In any work in which you use symbols, you have to establish the scope of each symbol when you use it. There is nothing to say that you can't use the same symbol to mean different things in different places as long as you clearly scope it each time it is used.
On the other hand, you should not assume that if you decide to scope a particular symbol to the whole book that the reader will necessarily recognize that the symbol you use on page 134 is the same one you last mentioned on page 17. Unless you use a symbol consistently and frequently throughout a book, the reader is likely to treat is as local even if you intend it to be global.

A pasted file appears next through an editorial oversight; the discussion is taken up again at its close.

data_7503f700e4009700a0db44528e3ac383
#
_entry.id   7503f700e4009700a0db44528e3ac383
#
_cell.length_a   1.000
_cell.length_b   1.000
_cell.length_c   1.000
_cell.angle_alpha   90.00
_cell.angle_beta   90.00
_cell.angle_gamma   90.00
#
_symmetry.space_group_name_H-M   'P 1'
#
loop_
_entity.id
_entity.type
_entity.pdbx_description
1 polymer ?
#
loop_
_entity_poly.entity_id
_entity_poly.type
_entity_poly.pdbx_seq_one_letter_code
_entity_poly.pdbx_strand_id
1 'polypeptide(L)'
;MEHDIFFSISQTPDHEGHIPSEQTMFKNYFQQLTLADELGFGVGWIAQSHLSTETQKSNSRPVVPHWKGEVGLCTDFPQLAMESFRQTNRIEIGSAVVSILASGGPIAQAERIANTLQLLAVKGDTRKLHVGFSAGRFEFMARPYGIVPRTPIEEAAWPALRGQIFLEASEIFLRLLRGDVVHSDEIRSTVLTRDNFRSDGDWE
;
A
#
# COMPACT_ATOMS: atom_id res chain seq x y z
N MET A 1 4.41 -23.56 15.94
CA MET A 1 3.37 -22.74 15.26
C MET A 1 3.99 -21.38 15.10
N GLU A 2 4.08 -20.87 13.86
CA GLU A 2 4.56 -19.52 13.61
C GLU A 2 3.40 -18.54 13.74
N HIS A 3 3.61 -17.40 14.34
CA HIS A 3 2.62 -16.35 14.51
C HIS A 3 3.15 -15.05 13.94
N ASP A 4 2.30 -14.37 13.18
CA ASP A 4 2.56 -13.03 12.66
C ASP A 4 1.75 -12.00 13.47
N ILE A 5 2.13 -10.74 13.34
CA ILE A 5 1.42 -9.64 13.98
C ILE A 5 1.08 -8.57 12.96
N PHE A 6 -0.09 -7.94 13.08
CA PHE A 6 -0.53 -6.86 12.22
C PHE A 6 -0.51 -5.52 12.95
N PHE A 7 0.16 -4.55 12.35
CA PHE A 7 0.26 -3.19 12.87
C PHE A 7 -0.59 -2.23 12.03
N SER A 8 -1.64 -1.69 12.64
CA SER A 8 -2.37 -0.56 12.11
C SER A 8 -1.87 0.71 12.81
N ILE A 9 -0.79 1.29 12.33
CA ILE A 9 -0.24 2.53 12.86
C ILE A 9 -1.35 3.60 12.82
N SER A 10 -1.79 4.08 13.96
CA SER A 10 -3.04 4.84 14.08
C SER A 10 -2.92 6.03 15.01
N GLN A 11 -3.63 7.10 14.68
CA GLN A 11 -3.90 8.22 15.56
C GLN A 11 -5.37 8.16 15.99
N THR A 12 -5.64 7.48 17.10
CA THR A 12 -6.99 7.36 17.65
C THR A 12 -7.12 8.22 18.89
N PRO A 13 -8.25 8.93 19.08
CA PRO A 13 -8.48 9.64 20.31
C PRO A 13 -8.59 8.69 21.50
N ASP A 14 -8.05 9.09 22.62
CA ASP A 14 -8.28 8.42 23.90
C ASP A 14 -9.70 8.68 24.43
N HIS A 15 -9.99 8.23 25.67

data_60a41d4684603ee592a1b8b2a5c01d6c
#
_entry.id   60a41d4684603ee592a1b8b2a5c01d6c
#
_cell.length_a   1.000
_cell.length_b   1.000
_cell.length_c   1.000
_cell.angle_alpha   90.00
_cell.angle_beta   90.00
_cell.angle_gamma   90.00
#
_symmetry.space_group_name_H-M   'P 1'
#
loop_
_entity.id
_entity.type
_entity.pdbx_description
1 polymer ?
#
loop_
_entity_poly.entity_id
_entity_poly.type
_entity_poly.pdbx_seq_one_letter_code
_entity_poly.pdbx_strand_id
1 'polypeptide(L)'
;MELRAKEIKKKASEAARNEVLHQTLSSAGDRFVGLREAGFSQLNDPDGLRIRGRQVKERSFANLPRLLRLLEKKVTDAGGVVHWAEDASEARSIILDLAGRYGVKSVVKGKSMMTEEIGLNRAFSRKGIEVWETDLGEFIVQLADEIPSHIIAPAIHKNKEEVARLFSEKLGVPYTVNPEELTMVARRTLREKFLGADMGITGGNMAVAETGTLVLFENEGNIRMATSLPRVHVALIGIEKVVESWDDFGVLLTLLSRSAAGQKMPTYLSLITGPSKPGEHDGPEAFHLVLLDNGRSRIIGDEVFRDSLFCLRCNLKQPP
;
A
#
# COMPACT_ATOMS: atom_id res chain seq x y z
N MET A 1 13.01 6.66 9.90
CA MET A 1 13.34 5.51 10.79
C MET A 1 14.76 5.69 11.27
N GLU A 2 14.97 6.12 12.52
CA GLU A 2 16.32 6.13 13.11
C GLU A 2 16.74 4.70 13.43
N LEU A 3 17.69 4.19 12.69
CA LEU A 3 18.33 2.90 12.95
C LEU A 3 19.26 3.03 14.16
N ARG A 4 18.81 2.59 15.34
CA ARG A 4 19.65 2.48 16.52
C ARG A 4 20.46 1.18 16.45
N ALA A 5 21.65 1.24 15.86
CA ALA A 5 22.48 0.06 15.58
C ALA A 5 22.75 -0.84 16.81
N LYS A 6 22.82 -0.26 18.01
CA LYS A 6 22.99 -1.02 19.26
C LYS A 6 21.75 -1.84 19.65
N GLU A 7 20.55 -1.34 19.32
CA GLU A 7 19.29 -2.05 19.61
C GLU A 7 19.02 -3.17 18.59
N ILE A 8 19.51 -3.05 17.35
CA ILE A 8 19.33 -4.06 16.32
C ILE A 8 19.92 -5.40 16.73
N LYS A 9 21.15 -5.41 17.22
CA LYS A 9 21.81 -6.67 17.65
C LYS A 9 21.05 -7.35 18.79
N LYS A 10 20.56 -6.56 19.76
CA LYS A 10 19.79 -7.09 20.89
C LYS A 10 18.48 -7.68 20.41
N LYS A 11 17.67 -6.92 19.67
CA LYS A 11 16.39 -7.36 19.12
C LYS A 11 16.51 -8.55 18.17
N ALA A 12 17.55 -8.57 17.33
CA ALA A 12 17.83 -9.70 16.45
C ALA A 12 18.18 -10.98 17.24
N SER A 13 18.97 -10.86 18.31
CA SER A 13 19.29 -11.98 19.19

So either way, make sure you define your symbols each time you use them, whether you scope them globally or locally.
However, if you have used a symbol to mean one thing on pages 17, 23, 47, 52, 73, and 87, you probably shouldn't use it to mean something different on page 103 because by that point your readers will probably see it as a global symbol even if you have been scoping it locally each time.
Or, to put it another way, consider if your past use of this symbol or of symbols in general suggests to the reader that this or other symbols have a consistent meaning or if it suggests that they have individual local meanings, and use them accordingly.